I grew up on a quiet country road, where there was hardly ever any traffic. Passing cars and trucks were few and far between, so crossing it wasn’t much of an issue. Sure, I’d look both ways before crossing as I had always been told, but there wasn’t much to look out for. When faced with busier streets elsewhere, like in the bustling metropolis of Oxford or (gasp) the county seat itself, Norwich, I was ill prepared.
As a kid, I’d tremble at the thought of crossing one of those busy street. Even as a teen and a college student, when I felt invincible to harm, I still felt anxious. Luckily, there would be a friend there to drag my sorry behind across that street. After a suitable amount of eye-rolling and an exasperated sigh or two, of course.
If I was really fortunate, a kindly police officer would be there to stop traffic long enough for me to slink across the intersection, mortified by my inability to cross under my own power. In fact, without the intervention of a few of New York’s finest from the 50th Precinct, who made sure I got across Manhattan College Parkway safely every morning, I may never have made it through my sophomore year of college.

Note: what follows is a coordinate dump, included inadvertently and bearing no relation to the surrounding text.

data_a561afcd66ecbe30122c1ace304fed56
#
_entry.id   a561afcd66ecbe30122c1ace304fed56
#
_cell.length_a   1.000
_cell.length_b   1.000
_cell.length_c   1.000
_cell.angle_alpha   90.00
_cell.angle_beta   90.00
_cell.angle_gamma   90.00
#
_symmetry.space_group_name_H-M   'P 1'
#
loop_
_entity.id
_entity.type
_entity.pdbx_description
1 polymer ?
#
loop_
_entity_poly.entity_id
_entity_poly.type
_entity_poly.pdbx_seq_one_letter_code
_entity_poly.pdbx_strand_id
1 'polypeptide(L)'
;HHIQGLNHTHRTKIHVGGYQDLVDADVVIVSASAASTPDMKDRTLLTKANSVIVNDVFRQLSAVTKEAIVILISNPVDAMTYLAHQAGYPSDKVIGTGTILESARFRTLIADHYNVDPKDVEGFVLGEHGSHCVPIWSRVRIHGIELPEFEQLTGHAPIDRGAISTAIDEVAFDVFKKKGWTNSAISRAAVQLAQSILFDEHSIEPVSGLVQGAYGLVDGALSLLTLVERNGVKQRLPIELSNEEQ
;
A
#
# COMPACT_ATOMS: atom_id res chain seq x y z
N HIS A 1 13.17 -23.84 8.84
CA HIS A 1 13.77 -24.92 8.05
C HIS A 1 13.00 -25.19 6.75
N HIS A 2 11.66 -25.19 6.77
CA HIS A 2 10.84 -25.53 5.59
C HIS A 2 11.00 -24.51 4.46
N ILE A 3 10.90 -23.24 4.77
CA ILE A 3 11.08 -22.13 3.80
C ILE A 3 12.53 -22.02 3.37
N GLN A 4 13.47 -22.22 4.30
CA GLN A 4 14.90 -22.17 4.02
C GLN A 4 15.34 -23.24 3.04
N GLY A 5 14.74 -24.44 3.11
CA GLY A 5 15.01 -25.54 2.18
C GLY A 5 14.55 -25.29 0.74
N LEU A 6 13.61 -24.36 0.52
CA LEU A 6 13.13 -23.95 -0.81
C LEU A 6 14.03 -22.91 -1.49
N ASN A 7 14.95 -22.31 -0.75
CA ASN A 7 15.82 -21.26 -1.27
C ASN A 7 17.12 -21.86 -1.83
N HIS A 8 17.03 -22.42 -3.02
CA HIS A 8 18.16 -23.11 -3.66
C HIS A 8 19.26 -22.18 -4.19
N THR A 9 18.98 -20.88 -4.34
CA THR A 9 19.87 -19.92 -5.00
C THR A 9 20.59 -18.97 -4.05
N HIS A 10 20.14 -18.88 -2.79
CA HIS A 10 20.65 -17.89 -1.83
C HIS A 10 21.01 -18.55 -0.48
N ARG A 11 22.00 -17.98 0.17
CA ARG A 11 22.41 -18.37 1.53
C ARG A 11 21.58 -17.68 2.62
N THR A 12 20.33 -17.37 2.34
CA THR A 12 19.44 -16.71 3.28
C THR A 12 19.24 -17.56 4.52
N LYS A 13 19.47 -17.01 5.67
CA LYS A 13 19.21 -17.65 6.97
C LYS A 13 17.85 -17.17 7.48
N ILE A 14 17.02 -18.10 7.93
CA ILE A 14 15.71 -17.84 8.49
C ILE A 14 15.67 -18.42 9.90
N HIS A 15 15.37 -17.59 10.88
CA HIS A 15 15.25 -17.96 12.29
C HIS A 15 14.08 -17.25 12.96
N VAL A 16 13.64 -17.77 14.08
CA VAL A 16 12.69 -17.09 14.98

To be honest, although I’m a heck of a lot older now, not much has changed. I like to think of it as having a healthy respect for all those tons of steel whizzing by, which I know full well could easily crush me like a bug. That’s why I always cross in a crosswalk, and usually double (and sometimes triple) check before I take that first step off the curb.
I know, I know. I sound like a pansy. I am, I’ll admit it. But I have absolutely no desire to be a cautionary tale.
Others, however, have no such fear. Every time as I drive through Norwich, this becomes painfully clear to me. It seems like every day I see someone step out in front of a moving vehicle with a total disregard for the amount of time and space is actually required to stop said vehicle, even assuming an instantaneous reaction time on the part of a driver who, lets face it, probably has their minds on other things. The idea of actually waiting for the white “Walk” sign to flash, or actually crossing at a designated cross walk, is apparently a foreign concept.
And bicycles. Don’t even get me started about how people behave on bikes.
Equally insidious is the fact that other motorists don’t always feel the need to obey the rules of the road when it comes to those crosswalks where they are required by law to yield to pedestrians. One more reason people should be even more careful when crossing the street.
My personal philosophy about crossing leans more toward Shakespeare than Dirty Harry. When you are stepping out into the street, you shouldn’t be asking yourself if you feel lucky. To walk, or not to walk, now that is the question.